Any outsider listening to the phone conversation that occurred this summer between Kelly Taylor, director of quality improvement at Mercy Clinics, Inc. in Des Moines, Iowa and Jane Price, the lead nurse for patient experience at Aneurin Bevan Health Board in Gwent, Wales, would have though they were listening to old friends exchanging stories about a shared history of palliative care nursing. Although they had never met in person, this first conversation between the two was a seamless hour long exchange of personal anecdotes, lessons learned from their work, and hope for the future of health care for those suffering from terminal disease.
The accountable care organization began life as a catchphrase signifying a shift in the relationship between a hospital and its doctors. By forming an ACO, a hospital and medical staff shared clinical and financial responsibility for coordinating care to improve quality and lower costs. The patient's role was essentially passive, like a car door that ends up with fewer dents and nicks thanks to better management of the auto assembly line.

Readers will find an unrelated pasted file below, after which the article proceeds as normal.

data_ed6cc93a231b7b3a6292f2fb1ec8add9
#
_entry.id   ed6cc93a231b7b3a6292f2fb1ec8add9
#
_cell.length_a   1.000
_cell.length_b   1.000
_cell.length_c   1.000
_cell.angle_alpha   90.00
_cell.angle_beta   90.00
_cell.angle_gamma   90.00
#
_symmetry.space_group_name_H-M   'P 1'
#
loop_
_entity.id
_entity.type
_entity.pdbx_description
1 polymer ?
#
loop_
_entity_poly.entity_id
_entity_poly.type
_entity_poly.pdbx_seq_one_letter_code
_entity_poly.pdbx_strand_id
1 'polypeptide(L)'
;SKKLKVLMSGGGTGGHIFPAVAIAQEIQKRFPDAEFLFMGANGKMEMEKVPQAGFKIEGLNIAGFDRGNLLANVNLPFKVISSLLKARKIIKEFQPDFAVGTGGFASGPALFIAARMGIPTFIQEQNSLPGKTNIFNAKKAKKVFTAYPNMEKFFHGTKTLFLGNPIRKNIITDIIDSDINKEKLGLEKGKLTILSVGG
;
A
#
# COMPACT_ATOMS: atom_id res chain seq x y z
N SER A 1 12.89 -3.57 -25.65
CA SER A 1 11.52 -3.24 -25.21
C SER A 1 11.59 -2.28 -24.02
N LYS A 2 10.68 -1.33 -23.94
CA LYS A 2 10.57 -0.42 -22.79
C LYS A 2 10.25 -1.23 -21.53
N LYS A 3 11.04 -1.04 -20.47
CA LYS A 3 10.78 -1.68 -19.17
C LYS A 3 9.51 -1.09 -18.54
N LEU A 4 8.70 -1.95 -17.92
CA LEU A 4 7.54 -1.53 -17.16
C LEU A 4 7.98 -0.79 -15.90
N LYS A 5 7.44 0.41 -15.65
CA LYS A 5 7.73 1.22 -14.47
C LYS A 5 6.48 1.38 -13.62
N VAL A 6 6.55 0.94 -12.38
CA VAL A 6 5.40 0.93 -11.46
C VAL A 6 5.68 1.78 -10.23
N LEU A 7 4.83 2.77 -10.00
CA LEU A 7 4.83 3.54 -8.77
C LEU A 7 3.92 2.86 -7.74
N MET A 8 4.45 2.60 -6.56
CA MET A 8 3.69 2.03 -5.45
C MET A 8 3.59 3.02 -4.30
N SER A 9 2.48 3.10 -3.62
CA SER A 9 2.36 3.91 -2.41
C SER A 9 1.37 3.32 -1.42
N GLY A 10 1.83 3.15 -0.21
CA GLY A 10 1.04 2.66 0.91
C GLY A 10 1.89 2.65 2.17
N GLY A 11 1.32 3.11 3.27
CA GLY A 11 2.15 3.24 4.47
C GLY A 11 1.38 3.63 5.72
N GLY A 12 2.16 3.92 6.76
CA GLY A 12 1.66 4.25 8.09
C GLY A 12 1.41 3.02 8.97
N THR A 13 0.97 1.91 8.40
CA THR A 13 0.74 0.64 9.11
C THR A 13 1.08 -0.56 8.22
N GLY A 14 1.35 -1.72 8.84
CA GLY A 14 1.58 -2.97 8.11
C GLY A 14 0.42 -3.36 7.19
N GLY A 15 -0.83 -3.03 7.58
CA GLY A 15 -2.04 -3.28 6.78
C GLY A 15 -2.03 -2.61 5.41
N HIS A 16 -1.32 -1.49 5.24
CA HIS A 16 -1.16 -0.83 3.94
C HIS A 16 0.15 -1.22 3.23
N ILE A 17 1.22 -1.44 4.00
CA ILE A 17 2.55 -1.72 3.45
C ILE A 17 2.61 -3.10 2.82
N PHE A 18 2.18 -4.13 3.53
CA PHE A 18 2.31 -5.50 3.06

Mercy Clinics is a subsidiary of Mercy Medical Center-Catholic Health Initiatives located in metro Des Moines, Iowa and includes over 40 primary care and specialty care clinics. All members of Mercy Medical Center strive for reverence, integrity, compassion and excellence in actively serving the unique and diverse needs of its patients. Mercy Clinics became a Foundation funded demonstration site in 2009 in order to expand upon their philosophy that it takes a proactive and prepared team to effectively provide high quality chronic care to their patients.